keywords = "activity pattern, diving behavior, generalist, metabolism, movement, nesting behavior, oviposition, physiology, turtle, Australasia, Australia, Northern Territory, Wessell Islands, Cheloniidae, Lepidochelys olivacea, Testudines",
    author = "Melanie Hamel and Clive McMahon and Corey Bradshaw",
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    Flexible inter-nesting behaviour of generalist olive ridley turtles in Australia. / Hamel, Melanie; McMahon, Clive; Bradshaw, Corey.

    In: Journal of Experimental Marine Biology and Ecology, Vol. 359, No. 1, 2008, p. 47-54.

    Research output: Contribution to journalArticleResearchpeer-review

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    T1 - Flexible inter-nesting behaviour of generalist olive ridley turtles in Australia

    AU - Hamel, Melanie

    AU - McMahon, Clive

    AU - Bradshaw, Corey

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    N2 - While olive ridley turtles (Lepidochelys olivacea) occur throughout tropical oceans their physiological ecology has been poorly documented. In May 2005, satellite-relayed data loggers (SRDLs) were attached during oviposition to four adult female olive ridley turtles on the Wessell Islands, northern Australia. Subsequent nesting haul-outs were determined for two of these turtles using a combination of movement and diving data. Internesting intervals were relatively long (27 and 18�days, respectively) for hard-shelled turtles given the warm (27-28��C) water temperatures, possibly due to a low metabolic rate for this species. Turtles travelled considerable distances during the internesting interval (200 and 125�km respectively), possibly associated with a search for food or alternative nesting sites. Changes in dive behaviour suggest that olive ridleys prepare for oviposition by searching for an appropriate beach over several days. � 2008 Elsevier B.V. All rights reserved.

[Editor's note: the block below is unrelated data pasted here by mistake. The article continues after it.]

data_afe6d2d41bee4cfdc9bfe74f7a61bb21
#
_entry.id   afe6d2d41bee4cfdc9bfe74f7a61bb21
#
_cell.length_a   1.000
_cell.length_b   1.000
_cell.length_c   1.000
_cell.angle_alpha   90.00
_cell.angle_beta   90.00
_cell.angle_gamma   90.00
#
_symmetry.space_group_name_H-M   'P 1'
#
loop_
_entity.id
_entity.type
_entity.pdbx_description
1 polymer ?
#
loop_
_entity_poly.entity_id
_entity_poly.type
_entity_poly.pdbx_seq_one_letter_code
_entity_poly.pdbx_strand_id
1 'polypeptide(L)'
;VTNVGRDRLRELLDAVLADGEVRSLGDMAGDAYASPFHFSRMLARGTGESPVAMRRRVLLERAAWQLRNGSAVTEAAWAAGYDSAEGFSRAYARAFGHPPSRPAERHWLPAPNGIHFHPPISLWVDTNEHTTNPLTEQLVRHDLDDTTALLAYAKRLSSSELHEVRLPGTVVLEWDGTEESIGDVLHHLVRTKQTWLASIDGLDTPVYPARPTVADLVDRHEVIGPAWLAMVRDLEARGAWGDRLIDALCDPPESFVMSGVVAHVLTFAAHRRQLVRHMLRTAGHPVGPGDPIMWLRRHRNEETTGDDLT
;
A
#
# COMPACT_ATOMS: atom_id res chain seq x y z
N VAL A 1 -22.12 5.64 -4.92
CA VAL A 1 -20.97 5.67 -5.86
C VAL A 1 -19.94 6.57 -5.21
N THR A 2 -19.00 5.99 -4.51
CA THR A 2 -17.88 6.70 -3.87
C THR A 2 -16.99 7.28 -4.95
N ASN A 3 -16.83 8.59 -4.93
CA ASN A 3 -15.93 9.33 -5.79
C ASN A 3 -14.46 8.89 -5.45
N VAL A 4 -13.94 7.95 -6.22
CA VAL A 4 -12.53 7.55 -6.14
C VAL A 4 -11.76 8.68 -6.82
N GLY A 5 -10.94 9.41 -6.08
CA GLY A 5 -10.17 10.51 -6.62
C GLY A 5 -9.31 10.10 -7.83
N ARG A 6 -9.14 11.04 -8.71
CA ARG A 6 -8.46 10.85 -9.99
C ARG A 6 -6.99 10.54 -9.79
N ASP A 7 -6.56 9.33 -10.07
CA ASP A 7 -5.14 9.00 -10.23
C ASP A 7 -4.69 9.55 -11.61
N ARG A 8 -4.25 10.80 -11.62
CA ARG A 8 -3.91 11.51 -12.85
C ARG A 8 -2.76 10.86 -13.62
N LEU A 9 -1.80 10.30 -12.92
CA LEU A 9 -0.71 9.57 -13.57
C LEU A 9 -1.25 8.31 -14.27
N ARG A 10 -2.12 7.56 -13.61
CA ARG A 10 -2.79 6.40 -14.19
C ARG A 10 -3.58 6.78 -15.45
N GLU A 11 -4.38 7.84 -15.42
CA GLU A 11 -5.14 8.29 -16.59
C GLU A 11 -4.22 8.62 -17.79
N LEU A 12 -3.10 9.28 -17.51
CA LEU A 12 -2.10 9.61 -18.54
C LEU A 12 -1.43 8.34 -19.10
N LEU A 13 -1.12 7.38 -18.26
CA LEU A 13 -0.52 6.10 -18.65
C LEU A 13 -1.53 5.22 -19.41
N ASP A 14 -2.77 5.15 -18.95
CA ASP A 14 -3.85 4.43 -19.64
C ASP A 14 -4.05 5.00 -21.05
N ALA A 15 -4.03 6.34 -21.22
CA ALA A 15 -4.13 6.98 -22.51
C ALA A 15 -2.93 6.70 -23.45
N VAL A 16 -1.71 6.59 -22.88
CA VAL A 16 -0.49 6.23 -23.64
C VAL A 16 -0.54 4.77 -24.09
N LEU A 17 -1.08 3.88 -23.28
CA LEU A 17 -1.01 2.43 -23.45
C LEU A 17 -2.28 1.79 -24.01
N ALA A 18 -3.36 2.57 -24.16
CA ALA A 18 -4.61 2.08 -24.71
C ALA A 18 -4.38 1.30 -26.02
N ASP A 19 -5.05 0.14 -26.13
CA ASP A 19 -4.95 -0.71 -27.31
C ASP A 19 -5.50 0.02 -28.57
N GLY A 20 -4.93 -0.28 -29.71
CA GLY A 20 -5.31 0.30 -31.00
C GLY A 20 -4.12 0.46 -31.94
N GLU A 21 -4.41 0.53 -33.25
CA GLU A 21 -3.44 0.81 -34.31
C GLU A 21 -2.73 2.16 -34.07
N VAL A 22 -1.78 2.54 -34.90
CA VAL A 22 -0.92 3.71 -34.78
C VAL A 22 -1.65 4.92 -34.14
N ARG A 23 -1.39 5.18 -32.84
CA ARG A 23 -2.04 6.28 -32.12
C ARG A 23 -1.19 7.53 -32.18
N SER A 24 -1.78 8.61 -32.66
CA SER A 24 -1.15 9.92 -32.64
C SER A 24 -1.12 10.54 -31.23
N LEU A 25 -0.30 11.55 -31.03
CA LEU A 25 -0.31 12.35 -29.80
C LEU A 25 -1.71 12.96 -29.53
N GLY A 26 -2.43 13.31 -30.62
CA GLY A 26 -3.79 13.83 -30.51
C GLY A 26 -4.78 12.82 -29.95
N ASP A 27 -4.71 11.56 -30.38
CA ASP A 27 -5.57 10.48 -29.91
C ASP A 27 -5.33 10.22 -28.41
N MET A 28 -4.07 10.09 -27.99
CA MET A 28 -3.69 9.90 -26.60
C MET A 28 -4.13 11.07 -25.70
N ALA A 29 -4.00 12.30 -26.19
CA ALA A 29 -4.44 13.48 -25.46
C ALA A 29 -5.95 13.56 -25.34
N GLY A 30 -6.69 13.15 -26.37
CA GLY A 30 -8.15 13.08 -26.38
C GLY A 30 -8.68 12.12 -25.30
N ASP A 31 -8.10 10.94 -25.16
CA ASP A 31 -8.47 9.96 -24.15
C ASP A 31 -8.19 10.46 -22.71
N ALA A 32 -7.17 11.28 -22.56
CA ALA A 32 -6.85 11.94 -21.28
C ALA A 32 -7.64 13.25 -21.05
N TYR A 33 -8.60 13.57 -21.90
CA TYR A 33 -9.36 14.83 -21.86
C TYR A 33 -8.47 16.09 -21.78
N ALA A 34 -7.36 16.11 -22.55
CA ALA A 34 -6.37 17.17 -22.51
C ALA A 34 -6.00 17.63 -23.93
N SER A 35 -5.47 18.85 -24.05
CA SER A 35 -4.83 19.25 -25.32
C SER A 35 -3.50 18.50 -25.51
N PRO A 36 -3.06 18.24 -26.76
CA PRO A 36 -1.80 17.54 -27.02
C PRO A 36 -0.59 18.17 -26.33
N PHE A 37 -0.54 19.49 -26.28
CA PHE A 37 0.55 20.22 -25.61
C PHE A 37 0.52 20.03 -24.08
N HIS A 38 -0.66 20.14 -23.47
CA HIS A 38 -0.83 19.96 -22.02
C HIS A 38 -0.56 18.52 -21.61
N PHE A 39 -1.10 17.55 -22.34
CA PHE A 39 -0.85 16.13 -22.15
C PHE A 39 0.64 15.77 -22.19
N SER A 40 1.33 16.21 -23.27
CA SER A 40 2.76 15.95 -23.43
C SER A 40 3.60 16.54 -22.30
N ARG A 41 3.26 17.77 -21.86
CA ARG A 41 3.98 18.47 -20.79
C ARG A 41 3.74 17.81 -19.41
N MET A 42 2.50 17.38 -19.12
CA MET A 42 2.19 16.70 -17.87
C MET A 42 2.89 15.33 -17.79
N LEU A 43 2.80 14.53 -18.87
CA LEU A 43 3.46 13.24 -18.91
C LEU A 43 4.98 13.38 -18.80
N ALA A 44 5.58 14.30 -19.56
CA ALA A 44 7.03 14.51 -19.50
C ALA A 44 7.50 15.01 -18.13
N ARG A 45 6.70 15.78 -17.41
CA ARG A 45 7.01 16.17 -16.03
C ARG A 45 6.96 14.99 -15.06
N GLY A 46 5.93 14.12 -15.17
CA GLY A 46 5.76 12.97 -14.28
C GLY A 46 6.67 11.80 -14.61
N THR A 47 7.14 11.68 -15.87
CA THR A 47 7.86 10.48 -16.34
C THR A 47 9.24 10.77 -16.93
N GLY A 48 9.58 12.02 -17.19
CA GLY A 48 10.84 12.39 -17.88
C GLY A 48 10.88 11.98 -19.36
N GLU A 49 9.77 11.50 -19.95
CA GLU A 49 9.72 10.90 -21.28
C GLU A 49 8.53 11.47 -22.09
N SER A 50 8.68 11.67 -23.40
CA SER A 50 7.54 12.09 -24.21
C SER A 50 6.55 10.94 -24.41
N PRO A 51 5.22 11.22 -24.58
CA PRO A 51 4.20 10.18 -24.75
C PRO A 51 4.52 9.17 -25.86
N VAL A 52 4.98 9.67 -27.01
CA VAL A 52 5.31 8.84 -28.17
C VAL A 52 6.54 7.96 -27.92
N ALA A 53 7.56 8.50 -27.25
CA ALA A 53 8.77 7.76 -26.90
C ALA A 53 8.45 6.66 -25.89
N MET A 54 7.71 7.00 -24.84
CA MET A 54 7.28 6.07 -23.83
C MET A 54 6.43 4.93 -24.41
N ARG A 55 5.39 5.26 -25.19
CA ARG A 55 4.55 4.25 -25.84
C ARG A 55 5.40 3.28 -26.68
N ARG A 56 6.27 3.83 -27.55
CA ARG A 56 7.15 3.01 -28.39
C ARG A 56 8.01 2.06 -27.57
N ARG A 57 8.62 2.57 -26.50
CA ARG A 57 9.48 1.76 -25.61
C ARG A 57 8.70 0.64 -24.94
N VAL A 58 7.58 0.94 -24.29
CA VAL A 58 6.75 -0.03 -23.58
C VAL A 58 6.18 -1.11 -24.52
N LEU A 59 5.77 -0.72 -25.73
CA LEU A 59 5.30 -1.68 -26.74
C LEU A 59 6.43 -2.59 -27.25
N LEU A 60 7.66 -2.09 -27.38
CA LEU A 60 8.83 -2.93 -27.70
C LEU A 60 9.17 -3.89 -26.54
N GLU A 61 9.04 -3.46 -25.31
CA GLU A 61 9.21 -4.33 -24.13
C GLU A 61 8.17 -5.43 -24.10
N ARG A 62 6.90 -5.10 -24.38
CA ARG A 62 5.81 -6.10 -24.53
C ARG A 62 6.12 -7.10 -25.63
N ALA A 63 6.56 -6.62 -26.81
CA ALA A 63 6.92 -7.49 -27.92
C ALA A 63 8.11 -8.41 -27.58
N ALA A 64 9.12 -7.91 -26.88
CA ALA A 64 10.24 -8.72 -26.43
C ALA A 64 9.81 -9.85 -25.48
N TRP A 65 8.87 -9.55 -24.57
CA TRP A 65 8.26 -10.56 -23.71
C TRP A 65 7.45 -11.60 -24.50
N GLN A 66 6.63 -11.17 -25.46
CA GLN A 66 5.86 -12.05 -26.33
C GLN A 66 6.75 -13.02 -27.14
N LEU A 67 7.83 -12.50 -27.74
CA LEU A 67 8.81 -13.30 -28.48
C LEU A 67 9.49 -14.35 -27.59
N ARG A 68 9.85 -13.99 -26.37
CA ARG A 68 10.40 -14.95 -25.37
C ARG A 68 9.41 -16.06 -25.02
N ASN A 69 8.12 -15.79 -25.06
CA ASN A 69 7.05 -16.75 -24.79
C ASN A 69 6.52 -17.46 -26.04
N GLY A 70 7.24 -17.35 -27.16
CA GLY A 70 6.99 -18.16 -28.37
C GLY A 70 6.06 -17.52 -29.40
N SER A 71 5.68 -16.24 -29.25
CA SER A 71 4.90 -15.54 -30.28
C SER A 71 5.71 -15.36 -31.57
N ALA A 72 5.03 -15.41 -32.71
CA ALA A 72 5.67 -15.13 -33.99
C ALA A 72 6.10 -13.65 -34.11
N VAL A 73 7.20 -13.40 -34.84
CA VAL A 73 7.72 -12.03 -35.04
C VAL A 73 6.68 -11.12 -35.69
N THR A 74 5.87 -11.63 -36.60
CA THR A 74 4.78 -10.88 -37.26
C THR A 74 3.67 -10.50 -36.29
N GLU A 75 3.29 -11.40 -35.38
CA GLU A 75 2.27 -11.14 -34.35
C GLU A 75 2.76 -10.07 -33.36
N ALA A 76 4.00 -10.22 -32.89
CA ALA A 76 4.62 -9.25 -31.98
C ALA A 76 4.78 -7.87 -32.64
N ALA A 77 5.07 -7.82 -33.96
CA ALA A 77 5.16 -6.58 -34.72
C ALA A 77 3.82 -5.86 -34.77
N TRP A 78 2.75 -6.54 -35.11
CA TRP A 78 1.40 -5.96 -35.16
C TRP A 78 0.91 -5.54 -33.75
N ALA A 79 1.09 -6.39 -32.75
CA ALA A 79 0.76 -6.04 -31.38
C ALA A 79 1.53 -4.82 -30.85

AB - While olive ridley turtles (Lepidochelys olivacea) occur throughout tropical oceans their physiological ecology has been poorly documented. In May 2005, satellite-relayed data loggers (SRDLs) were attached during oviposition to four adult female olive ridley turtles on the Wessell Islands, northern Australia. Subsequent nesting haul-outs were determined for two of these turtles using a combination of movement and diving data. Internesting intervals were relatively long (27 and 18�days, respectively) for hard-shelled turtles given the warm (27-28��C) water temperatures, possibly due to a low metabolic rate for this species. Turtles travelled considerable distances during the internesting interval (200 and 125�km respectively), possibly associated with a search for food or alternative nesting sites. Changes in dive behaviour suggest that olive ridleys prepare for oviposition by searching for an appropriate beach over several days. � 2008 Elsevier B.V. All rights reserved.